DES MOINES, Iowa — Mark your calendars because the Geminids Meteor Shower is coming up, and is going to peak during the late evening of Dec. 13 into the early morning around on Dec. 14.
The Geminids are considered the “best and most reliable annual meteor showers,” according to NASA and anyone who is wanting to watch this year should expect a great display.
Because of the brightness of the moon, the best time to watch is on Dec. 14 before dawn which is anytime after 3 a.m. until sunrise. Anyone can watch in their own backyard or in an empty field somewhere away from city lights.
This meteor shower is one of the most active and dependable displays, while the shower peaks for around a day, it is still active until about December 17.
To view all you need to do is look up at the night sky, make sure you are dressed warm, and that there is not too much light from other houses or buildings around you. According to the Director of Innovative STEM teaching, Jolie Pelds you don’t need any special equipment to view.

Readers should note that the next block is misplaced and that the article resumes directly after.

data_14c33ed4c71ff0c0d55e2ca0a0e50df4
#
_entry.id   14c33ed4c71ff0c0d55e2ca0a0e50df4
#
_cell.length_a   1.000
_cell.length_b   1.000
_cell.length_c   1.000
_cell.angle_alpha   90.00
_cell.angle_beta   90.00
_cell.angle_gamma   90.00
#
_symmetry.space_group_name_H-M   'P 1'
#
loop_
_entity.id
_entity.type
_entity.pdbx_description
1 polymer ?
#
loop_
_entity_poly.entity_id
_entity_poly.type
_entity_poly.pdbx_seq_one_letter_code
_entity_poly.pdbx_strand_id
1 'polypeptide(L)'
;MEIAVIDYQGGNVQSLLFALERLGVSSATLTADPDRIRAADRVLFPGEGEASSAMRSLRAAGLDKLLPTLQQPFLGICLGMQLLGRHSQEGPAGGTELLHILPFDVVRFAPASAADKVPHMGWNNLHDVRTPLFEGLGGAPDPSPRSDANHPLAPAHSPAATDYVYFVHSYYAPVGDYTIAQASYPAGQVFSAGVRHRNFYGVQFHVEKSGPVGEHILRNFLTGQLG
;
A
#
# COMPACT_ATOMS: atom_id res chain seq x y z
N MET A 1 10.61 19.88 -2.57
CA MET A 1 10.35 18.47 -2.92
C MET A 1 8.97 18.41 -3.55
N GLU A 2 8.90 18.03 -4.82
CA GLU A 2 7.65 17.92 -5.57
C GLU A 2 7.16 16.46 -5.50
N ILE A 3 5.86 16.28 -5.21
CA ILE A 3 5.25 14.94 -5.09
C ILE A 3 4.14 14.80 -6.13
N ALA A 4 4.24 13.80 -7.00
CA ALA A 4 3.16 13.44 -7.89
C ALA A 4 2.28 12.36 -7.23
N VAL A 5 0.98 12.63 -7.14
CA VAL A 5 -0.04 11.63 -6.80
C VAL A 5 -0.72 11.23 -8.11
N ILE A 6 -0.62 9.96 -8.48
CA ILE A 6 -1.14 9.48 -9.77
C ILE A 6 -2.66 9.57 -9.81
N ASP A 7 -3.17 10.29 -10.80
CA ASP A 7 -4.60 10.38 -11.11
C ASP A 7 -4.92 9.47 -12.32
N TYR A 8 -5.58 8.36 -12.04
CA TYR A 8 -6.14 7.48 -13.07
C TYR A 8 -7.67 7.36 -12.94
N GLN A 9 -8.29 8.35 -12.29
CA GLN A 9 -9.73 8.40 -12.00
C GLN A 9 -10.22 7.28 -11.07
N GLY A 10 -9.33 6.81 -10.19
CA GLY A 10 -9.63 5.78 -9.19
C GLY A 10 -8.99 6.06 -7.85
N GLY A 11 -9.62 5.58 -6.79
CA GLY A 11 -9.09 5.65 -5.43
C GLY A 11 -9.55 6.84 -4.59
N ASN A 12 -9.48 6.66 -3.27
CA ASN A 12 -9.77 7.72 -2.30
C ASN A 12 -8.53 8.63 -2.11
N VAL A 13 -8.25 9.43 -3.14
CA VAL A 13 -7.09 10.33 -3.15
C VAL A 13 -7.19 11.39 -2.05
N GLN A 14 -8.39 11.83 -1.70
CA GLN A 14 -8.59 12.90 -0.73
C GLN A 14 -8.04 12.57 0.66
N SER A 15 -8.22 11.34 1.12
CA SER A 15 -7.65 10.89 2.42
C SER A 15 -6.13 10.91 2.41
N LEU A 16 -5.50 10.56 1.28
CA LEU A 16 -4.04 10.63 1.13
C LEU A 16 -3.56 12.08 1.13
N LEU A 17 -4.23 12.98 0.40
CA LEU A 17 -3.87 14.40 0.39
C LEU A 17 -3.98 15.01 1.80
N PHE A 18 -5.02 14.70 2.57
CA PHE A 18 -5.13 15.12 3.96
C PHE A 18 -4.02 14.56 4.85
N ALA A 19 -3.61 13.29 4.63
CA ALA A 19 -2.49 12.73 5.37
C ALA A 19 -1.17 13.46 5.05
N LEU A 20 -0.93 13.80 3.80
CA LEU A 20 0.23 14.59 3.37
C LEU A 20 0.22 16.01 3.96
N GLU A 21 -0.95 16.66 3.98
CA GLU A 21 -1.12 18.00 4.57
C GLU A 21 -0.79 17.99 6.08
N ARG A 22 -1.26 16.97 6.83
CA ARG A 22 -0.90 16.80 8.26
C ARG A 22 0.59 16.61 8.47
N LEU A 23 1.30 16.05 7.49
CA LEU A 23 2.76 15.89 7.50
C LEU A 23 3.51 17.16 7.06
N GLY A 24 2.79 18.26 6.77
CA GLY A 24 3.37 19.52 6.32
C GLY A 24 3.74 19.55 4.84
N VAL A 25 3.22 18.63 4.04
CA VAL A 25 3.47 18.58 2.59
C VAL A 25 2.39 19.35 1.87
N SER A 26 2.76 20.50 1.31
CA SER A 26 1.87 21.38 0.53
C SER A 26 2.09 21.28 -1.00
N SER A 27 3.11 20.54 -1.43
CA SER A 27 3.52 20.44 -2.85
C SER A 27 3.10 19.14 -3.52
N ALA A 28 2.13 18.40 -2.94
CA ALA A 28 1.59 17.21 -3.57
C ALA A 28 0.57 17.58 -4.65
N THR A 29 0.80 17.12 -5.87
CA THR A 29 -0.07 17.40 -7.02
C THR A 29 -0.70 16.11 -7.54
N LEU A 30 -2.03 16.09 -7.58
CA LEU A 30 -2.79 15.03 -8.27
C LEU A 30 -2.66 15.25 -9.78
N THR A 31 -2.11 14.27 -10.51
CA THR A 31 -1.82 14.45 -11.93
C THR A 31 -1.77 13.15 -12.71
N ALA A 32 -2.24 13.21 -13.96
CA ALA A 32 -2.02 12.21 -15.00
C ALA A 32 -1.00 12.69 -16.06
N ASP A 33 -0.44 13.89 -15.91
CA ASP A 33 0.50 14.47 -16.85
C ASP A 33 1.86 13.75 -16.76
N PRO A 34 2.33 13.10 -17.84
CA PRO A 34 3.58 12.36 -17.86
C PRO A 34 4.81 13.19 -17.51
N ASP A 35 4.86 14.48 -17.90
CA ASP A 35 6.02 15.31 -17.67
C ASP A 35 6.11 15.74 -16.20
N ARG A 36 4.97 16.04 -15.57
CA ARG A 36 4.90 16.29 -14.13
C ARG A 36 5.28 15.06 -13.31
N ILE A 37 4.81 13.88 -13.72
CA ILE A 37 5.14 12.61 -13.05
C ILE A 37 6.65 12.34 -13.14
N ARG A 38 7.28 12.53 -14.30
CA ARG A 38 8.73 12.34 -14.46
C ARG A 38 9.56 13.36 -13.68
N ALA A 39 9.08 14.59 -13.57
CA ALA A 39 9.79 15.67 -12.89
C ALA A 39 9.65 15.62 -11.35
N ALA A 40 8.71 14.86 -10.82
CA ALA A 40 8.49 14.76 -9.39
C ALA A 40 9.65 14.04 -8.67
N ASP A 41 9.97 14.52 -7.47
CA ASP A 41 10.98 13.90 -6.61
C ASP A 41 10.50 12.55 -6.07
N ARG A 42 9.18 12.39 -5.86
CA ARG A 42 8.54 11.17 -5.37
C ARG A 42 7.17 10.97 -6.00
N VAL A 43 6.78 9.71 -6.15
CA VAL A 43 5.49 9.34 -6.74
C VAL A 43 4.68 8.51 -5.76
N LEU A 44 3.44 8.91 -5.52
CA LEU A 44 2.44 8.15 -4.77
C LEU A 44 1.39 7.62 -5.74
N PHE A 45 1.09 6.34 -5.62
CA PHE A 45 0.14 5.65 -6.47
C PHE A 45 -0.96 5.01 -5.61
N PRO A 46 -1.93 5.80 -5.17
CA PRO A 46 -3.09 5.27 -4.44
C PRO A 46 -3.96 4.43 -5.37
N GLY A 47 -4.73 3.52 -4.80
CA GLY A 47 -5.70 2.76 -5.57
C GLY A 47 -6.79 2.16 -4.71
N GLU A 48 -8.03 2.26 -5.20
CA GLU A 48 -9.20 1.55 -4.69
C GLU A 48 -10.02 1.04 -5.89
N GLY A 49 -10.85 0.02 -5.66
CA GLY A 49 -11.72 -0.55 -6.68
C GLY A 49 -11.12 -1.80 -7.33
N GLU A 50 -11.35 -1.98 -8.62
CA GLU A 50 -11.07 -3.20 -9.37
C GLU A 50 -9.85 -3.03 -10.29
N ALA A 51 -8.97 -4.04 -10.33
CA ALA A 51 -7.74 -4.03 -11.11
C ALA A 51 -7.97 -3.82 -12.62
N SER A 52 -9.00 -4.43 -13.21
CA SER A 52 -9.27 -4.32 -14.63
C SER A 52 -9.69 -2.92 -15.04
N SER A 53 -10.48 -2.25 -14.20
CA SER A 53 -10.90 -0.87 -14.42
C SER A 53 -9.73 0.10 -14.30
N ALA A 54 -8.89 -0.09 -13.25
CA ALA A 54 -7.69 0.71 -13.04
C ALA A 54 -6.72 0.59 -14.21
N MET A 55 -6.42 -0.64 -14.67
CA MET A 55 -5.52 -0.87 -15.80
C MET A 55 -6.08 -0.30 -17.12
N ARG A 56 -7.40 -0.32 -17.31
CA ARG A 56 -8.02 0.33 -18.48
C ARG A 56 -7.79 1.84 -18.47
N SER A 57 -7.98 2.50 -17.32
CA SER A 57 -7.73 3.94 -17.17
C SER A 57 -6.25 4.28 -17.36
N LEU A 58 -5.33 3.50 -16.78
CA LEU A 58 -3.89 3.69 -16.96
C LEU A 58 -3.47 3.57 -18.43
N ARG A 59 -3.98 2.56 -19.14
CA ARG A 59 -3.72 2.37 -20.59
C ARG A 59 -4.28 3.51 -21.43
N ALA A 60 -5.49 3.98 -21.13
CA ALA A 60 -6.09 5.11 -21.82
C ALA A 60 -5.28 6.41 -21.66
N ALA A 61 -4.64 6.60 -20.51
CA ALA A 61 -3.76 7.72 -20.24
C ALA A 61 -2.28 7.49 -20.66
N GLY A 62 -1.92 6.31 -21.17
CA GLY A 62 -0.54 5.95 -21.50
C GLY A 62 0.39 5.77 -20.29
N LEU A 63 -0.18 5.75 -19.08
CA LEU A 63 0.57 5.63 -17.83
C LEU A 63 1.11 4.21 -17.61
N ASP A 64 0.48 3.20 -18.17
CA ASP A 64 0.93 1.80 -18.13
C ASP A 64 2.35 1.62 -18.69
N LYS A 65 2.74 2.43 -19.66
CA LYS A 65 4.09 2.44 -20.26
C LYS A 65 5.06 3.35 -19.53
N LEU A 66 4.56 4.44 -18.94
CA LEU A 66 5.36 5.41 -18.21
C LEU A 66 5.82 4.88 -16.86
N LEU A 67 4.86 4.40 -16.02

“As far as meteor showers go, this will pretty much be the last one of the year. There are some of the spring there’s another one that happens in August but this will kind of be the grand finale of the calendar year as far as things happening in the night sky. And this is really exciting because this comet actually every time it comes the meteor shower gets brighter and brighter and brighter. So next year, you can already plan to be looking at this in December and expect an even greater show than you will see this year,” Pelds said.
And a local Professor of Astronomy, Dr. Charles Nelson explains the Geminids is associated with an asteroid called 3200 Phaethon.
About 120 Geminids meteors can be seen per hour under perfect conditions. they are bright and fast meteors and tend to be yellow in color according to NASA.
“And the analogy there is Imagine you’re driving your car in a snowstorm right? And it looks like all the snowflakes are streaming away from the window right? The same things going on with the meteor shower as the Earth plows through the debris field. They all rain in and it looks like, like they’re all coming from a single point on the sky. And at that point in the sky is in the constellation of Gemini, very near the star caster and so that’s why it’s called the Geminids,” said Nelson.